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Selenium Pollution at Coal Mines Could Spell Trouble at Alpha

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New research details risk to investors from environmental lawsuits
Monday, February 4, 2013

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SAN FRANCISCO—New research released today in a Coal Risk Update by the Rainforest Action Network (RAN) details how selenium discharges could expose Alpha Natural Resources to financial risks from water contamination at mountaintop removal mines. In 2012, environmental groups filed four separate lawsuits alleging repeated pollution violations at mine outfalls that could cost the company millions.

The legal fights over selenium pollution come during a challenging time for the US coal market and after Alpha announced plans to idle eight mines, reduce its workforce by ten percent and reduce expenses by $150 million.

“The research released today should sound warning bells to investors that Alpha faces significant financial risks from selenium litigation,” said Ben Collins, research and policy campaigner at Rainforest Action Network and the author of the report. “If current lawsuits against Alpha prove successful, it could face costly cleanup obligations.”

RAN’s Coal Risk Update concludes that investors would benefit from additional selenium disclosure by Alpha, highlighting the recent clean up costs faced by Patriot Coal, which filed for bankruptcy last year and reported $447 million in selenium compliance obligations. While Alpha’s liabilities remain measurably less than Patriot’s, they present a significant risk to investors, according to the report.

“The bankruptcy of Patriot coal illustrates the danger of managing selenium compliance in the courtroom rather than in the boardroom,” continued Collins. “Alpha can leave its exposure to selenium non-compliance risk to be handled by its lawyers, but it does so at considerable risk to its investors.”

Selenium is a mineral found in rock and soil and is discharged from mountaintop removal mine sites in Appalachia. Although it is a needed micronutrient in small quantities, it becomes toxic to humans in high concentrations and can cause deformities and reproductive failure in aquatic species.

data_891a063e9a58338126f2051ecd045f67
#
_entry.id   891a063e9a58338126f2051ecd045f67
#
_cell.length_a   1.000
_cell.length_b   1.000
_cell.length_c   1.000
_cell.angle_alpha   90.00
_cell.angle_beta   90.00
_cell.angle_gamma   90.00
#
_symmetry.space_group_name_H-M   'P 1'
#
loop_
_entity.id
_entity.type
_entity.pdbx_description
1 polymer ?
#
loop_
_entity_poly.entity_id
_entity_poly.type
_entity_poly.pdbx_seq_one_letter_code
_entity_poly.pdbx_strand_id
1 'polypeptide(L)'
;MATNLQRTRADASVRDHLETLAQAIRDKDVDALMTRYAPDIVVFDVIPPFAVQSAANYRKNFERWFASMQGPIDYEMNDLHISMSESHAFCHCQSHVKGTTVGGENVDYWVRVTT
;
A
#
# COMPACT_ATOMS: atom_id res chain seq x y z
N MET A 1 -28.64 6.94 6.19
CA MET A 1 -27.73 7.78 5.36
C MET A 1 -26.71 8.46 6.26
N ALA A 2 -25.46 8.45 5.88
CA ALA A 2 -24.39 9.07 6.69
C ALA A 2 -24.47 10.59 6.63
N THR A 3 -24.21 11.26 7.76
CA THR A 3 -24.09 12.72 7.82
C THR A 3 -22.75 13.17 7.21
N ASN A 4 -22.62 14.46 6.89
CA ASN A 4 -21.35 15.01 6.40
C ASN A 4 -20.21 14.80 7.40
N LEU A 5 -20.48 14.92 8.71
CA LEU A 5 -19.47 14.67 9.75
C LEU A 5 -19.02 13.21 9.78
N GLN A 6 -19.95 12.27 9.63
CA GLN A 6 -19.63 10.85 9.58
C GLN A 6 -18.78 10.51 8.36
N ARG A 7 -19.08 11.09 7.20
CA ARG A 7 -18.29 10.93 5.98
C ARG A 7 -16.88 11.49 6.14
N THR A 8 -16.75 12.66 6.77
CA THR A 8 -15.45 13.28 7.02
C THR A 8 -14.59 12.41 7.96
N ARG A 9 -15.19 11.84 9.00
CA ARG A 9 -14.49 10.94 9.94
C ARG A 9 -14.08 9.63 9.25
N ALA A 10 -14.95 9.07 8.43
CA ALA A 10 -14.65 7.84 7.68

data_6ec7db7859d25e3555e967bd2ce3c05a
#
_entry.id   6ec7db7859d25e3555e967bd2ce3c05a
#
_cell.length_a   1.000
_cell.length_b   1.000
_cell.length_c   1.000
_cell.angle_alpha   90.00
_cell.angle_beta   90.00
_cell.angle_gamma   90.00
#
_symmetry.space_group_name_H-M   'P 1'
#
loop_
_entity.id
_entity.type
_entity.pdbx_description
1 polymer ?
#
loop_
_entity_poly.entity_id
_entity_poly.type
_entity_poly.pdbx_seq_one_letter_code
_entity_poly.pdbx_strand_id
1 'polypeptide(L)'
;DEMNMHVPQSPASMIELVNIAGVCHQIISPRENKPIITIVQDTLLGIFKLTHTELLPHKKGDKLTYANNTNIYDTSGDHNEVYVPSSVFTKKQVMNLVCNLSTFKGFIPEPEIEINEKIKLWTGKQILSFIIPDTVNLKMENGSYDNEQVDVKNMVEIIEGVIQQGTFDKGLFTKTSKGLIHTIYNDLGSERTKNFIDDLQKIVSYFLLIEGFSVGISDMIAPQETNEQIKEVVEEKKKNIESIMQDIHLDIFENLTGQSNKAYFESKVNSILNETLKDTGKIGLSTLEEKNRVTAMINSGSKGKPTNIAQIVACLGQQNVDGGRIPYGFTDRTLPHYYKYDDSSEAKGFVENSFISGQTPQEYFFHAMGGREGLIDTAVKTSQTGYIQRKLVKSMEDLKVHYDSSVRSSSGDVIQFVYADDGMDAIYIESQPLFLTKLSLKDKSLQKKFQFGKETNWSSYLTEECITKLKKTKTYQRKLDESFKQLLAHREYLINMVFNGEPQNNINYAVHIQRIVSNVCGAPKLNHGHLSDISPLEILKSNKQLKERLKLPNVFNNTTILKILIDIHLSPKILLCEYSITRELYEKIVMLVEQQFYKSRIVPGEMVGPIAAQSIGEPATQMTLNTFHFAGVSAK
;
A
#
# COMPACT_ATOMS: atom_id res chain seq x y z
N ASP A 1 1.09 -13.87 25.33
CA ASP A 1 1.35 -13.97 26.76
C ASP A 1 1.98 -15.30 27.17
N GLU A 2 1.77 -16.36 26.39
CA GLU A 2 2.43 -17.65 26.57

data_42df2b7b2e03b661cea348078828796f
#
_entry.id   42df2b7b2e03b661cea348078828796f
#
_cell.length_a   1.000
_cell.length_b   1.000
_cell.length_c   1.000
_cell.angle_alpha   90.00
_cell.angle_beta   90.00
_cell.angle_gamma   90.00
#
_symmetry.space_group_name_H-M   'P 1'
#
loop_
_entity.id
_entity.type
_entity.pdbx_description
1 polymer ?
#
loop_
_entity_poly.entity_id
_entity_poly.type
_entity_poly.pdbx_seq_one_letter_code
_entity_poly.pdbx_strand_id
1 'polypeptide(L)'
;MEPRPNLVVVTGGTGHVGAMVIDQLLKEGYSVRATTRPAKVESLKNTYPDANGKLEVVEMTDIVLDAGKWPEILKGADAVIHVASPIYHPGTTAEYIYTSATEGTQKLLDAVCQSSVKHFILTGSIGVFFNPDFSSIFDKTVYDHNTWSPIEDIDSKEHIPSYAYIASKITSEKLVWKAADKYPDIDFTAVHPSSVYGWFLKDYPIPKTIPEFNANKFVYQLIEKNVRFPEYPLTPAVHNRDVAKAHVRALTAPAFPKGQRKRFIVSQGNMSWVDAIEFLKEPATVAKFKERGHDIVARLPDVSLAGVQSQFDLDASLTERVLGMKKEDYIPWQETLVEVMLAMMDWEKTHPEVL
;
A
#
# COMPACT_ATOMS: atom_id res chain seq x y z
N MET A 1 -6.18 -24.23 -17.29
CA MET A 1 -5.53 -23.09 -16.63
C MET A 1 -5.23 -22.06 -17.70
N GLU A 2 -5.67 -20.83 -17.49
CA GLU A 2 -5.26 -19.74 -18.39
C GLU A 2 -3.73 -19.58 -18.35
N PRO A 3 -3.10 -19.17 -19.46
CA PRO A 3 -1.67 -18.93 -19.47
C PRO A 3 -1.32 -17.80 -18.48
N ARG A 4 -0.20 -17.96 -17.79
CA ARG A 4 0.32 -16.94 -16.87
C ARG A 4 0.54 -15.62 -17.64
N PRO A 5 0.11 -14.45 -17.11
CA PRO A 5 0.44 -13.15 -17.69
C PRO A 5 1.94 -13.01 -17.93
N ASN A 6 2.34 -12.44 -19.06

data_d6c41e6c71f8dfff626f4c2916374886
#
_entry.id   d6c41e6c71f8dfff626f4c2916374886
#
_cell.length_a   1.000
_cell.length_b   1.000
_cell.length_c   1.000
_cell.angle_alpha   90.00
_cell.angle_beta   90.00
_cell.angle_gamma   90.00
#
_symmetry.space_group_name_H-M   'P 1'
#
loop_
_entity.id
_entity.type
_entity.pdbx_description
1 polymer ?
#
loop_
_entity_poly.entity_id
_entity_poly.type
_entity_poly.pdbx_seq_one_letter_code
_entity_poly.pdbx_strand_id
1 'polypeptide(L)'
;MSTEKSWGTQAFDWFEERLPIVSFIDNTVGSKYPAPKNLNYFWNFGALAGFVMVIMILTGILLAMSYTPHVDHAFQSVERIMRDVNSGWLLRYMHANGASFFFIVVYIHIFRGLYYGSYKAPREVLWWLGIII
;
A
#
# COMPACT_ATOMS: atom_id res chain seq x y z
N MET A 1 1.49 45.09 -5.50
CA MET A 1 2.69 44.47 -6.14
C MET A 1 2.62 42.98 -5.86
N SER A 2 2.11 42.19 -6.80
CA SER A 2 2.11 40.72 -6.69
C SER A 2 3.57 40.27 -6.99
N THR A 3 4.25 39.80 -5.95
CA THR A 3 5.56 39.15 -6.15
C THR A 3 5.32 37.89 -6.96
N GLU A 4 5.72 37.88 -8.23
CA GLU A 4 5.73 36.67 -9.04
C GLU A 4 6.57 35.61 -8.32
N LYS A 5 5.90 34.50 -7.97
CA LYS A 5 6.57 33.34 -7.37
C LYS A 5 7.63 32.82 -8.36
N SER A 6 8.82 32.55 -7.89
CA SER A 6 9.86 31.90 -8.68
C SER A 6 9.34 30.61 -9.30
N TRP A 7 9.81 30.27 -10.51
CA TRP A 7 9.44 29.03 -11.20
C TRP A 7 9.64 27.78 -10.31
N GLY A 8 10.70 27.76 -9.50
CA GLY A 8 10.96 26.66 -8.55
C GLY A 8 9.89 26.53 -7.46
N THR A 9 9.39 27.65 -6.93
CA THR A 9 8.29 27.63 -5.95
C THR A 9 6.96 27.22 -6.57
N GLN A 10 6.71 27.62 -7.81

Research in RAN’s Coal Risk Update includes the analysis of six years of water monitoring data from the West Virginia Department of Environmental Protection for both Alpha and Patriot. Findings indicate Alpha’s vulnerability to both regulatory enforcement and third-party lawsuits. For Alpha, violations at eleven mine monitoring sites resulted in dozens of selenium concentration violations.

Today’s release represents the first in a new series of research updates by the Rainforest Action Network on the environmental and social risks involved with investment in the coal industry. The periodic updates will highlight emerging risks faced by companies involved with coal extraction, processing, or combustion.

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Rainforest Action Network runs hard-hitting campaigns to break North America’s fossil fuels addiction, protect endangered forests and Indigenous rights, and stop destructive investments around the world through education, grassroots organizing, and non-violent direct action. For more information, please visit: www.ran.org

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